In the movie Some Like It Hot (1959) when Jerry who was pretending to be a girl was walking down the aisle on train to settle in his seat, some girl told him to take off his corset and spread out. Jerry said in response that he doesn't wear one himself. The girl kind of surprised by that said, 'Don't you bulge?' Does she mean doesn't your stomach stick out? If yes, considering the movie was made almost 70 years ago, would an English native speaker say it this way or use a different expression to mean that?

2 Answers 2


I suppose a more modern-day equivalent of 'Don't you bulge?' would be

Don't you have a belly?

The woman's soft, sensual, round belly, beloved and immortalized by artists such as Rubens and Titian has surrendered, for some time, to the very flat and tight washboard stomach or the six-pack abs.

On the other hand, a pooch belly can be quite attractive. The Urban dictionary provides a work-safe definition which I rather like

Region of a females lower stomach that appears as fat around the belly button and has little or no lovehandles. Women sometimes develop one after childbirth even if they are skinny. Other women develop one from age or lack of exercise which is normal and affects all bodytypes in varying degrees. Can make some women look more desireable even if they feel the opposite or try to cover it up. Also known as a pooch.
Lucy was always slim until she had her baby and now she has the cutest pooch belly.

Apparently, the term has been in use since at least 2009.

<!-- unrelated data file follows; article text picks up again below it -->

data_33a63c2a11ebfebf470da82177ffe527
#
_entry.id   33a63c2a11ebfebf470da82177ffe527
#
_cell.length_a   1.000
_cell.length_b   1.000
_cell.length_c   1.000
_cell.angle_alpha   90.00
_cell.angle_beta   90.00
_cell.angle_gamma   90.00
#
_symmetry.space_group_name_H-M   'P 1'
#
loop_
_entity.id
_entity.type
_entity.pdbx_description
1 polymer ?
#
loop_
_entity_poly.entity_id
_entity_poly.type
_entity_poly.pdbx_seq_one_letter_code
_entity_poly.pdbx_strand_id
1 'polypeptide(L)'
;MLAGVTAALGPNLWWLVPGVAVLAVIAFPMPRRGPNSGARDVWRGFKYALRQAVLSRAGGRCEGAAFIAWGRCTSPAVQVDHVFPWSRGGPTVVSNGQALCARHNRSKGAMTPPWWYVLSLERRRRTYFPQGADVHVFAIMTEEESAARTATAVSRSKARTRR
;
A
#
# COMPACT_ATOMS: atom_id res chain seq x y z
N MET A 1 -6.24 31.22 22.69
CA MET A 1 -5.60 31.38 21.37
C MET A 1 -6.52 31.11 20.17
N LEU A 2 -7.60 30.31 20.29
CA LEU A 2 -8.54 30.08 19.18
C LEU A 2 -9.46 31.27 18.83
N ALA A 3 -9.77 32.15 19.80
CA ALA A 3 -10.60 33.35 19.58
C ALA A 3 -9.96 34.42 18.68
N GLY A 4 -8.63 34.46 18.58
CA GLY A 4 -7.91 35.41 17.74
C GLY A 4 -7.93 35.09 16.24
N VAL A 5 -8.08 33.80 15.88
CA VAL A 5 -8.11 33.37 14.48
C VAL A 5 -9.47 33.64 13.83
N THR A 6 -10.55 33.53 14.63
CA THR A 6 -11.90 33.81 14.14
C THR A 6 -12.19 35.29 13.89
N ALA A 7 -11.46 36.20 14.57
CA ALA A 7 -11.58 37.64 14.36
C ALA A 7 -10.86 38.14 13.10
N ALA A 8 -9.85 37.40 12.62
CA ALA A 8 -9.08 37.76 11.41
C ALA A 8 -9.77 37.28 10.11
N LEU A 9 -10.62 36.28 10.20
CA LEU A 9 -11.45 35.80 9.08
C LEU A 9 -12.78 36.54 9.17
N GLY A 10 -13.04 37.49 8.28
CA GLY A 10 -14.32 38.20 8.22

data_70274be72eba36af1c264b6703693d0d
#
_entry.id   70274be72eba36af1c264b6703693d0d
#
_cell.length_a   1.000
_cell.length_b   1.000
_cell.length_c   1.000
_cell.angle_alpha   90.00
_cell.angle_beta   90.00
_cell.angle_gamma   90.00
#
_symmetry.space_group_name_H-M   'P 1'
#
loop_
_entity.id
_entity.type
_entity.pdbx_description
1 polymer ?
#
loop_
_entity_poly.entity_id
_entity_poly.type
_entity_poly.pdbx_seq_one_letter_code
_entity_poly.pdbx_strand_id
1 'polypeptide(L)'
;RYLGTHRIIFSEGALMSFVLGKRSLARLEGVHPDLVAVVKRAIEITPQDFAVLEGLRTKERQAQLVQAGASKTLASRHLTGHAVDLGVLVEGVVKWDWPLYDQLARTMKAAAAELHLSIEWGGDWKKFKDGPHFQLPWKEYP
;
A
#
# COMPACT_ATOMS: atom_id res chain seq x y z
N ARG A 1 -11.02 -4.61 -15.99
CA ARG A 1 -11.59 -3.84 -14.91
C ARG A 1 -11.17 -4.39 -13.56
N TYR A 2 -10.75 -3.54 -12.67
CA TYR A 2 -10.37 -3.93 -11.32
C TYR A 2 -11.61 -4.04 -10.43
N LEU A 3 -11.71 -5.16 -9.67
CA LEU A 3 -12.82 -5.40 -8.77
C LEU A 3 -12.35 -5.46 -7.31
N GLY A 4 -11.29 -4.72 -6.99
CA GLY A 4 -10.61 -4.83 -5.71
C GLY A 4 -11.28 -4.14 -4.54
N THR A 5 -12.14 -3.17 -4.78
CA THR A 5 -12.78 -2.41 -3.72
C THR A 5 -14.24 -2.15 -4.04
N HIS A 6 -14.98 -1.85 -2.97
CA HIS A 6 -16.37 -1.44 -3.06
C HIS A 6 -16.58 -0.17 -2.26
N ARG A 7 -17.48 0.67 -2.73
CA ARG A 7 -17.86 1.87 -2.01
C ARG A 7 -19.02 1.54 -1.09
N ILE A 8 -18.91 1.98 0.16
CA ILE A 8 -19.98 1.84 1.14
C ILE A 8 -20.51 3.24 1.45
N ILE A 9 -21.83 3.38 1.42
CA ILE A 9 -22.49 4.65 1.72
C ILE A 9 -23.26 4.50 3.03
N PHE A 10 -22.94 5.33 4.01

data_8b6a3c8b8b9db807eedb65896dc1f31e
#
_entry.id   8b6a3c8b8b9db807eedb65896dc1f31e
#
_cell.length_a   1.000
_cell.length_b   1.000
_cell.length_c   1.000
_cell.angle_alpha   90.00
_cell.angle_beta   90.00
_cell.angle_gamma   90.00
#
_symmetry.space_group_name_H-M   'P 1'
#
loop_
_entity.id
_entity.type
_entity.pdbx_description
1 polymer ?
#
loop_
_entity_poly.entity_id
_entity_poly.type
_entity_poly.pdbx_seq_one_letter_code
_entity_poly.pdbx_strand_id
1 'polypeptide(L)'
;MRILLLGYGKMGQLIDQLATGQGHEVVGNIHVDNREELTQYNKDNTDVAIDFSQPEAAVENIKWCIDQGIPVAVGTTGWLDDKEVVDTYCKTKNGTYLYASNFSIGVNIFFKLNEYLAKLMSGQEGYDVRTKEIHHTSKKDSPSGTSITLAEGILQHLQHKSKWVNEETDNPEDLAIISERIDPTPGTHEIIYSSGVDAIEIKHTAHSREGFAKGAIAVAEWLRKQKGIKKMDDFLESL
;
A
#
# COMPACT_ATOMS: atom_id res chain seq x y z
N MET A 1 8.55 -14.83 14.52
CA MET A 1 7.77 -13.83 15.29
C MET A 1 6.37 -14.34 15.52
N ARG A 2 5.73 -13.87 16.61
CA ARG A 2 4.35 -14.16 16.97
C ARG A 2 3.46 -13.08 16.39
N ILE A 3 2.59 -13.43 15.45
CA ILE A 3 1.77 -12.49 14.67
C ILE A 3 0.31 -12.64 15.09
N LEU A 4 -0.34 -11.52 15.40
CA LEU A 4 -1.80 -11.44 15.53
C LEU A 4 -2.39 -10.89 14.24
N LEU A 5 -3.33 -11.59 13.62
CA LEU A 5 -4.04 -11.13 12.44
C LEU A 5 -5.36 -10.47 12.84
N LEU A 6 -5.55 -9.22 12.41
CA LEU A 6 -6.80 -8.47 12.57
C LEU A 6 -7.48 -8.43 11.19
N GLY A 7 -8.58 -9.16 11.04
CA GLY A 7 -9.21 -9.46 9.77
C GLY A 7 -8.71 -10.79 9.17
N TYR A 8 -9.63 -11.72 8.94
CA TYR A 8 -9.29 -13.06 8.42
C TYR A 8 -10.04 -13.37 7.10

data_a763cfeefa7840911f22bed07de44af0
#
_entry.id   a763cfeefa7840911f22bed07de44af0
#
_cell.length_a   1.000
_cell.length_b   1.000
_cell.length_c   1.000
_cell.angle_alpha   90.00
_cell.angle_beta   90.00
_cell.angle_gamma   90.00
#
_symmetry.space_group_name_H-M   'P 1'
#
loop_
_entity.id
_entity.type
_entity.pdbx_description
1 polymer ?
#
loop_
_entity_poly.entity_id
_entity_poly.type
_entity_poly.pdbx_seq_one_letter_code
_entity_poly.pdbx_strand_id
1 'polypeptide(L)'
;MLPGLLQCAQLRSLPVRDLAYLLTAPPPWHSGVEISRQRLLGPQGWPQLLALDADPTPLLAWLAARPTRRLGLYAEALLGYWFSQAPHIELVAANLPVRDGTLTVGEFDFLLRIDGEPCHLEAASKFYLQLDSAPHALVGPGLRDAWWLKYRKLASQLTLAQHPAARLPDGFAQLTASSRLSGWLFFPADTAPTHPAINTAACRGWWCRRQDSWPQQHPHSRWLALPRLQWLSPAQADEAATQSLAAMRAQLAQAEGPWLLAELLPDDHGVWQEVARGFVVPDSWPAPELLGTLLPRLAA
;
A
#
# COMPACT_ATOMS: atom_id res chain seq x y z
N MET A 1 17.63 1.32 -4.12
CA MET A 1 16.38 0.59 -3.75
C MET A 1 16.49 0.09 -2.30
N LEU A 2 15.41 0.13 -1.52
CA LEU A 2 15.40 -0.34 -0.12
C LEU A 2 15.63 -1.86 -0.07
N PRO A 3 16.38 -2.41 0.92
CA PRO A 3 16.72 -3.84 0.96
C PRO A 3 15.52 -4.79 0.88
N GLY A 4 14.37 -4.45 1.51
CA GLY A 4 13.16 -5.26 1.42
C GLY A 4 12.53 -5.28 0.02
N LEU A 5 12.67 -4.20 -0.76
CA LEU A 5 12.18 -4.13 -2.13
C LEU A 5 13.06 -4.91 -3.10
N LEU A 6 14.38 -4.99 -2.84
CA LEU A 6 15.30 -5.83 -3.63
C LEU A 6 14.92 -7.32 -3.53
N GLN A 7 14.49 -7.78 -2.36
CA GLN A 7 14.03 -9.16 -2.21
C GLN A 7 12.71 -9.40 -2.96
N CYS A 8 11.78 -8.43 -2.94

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Source: Swimsuits to hide Belly Pooch 2017

  • 1
    I remember our ob/gyn using this term in 2003 to describe a pregnant belly!
    – mamster
    Commented Nov 29, 2017 at 0:31

I wouldn't say 'Don't you bulge?' It does sound old-fashioned; it might have been intended as comical even in the movie. The word bulge itself is still a usable verb (and noun) today, and there is a common idiom related to reducing weight (see below). My friends don't wear corsets, and I don't know anybody who does. So it's not easy to think of an equivalent. Something like 'Won't you stick out?' doesn't seem appropriate. If it is someone you know really well, you might be able to say Won't that make you look overweight?

If someone is on a weight-reducing diet, he or she can readily use the idiom I'm fighting 'the battle of the bulge'. Here, bulge refers to that part of the body which shows the quality of "fatness" (and that can differ from person to person, but can include the stomach, thighs, buttocks). This idiom is a takeoff (definition 2) of the name of the World War 2 campaign called the battle of the Bulge. See also History dot com.

  • 1
    Also, "bulge" is itself a funny-sounding word.
    – Andrew
    Commented Nov 28, 2017 at 22:33

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